A wonderful sight tonight, as I caught Venus in its last days before the transit, shining as a glistening crescent low in the evening twilight.
Venus was visible to the unaided eye after sunset, but not for long. It set soon after the Sun. But for a short while it put on a beautiful show as a large crescent (large for a planet that is), easily resolvable in binoculars and stunning in a small telescope. One could almost make out, for brief moments, the sight of the backlit atmosphere going all the way around the disk. But I suspect it was more imagination at work than reality shining through.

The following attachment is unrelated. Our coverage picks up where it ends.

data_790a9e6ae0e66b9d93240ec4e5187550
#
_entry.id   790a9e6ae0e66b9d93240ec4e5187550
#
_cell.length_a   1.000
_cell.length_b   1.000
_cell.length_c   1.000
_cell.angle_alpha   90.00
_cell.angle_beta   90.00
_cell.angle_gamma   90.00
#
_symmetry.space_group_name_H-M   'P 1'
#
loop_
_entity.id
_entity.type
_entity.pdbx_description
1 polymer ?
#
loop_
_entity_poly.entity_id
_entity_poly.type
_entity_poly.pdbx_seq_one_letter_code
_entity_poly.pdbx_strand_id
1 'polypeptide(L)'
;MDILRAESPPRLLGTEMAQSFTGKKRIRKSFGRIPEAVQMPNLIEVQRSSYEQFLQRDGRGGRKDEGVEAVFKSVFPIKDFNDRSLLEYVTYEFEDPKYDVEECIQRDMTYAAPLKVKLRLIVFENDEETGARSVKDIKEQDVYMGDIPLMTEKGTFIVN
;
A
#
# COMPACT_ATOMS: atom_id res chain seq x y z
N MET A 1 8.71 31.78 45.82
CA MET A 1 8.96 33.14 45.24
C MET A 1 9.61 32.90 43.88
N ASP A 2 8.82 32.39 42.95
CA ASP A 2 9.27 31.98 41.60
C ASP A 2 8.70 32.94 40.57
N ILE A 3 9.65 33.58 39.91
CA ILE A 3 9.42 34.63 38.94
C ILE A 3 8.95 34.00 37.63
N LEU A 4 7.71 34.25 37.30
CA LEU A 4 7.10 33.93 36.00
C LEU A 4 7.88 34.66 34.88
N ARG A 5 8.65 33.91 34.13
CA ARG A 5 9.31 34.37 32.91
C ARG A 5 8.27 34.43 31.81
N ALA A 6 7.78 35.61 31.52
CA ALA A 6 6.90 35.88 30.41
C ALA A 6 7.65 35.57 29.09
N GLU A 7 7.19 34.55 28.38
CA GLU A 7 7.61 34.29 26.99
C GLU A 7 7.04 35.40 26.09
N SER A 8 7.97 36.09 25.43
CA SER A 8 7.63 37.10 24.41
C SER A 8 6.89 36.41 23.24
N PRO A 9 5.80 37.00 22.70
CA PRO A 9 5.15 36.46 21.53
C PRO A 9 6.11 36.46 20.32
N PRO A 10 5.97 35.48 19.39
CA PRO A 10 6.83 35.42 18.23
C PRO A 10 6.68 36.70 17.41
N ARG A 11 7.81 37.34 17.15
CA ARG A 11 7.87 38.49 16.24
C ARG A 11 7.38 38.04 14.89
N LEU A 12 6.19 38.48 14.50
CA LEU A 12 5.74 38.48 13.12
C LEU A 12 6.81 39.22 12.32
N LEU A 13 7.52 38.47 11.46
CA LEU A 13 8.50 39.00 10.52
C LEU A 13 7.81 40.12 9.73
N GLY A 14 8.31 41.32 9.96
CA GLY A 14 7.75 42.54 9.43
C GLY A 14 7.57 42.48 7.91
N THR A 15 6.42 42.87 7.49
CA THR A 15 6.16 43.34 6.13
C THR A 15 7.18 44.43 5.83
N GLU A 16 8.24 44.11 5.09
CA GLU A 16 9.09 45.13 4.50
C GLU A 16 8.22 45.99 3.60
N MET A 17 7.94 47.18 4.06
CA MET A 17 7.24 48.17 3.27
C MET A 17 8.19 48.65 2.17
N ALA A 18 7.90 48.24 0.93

The inset blows up the boxed area, to reveal the crescent-phased disk of Venus, despite this shot being taken with no more than a 200mm telephoto lens. I used a Canon 60Da camera at ISO 100. A plane is flying just below Venus.
So this was May 30, 6 days before the June 5 transit, with Venus 9.5° east of the Sun. How far up to the Sun can we catch it, before it crosses the Sun on Tuesday?
— Alan, May 30, 2012 / © 2012 Alan Dyer